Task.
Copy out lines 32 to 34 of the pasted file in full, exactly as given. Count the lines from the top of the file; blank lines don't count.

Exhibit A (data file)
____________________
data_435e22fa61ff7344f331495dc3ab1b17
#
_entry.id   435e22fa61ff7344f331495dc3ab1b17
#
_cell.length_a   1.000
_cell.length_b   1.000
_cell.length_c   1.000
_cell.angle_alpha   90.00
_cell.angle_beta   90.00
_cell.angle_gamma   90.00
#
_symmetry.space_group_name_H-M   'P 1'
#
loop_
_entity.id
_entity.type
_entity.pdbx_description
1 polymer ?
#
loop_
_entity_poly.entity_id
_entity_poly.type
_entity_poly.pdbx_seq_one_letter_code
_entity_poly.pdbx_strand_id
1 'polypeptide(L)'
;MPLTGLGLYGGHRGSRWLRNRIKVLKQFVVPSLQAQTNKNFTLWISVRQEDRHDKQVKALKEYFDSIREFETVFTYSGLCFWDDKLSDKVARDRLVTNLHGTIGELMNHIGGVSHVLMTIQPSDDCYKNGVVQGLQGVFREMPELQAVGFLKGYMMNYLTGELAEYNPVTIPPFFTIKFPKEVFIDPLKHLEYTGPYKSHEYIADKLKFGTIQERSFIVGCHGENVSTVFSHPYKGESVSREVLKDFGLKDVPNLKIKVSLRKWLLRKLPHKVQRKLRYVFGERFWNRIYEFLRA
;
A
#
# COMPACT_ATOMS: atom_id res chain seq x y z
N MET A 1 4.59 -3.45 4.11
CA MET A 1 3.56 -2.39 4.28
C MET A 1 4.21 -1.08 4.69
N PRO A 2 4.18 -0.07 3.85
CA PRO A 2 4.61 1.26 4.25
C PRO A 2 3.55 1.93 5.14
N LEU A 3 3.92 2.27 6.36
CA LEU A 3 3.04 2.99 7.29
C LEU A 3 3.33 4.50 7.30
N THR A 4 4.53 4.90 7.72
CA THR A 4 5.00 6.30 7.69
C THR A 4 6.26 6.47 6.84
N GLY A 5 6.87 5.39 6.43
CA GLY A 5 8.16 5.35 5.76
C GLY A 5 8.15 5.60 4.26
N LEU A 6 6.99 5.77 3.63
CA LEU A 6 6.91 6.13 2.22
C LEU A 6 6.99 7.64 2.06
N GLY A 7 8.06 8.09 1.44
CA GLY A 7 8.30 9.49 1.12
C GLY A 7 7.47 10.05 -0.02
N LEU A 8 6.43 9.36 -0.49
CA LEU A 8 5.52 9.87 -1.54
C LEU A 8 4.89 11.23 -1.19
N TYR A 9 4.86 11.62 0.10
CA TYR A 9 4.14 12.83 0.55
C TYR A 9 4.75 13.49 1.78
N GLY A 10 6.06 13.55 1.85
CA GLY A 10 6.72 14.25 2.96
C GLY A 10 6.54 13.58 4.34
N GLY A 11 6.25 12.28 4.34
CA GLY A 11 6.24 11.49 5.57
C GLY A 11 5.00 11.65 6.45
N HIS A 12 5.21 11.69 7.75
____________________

CA MET A 1 3.56 -2.39 4.28
C MET A 1 4.21 -1.08 4.69
N PRO A 2 4.18 -0.07 3.85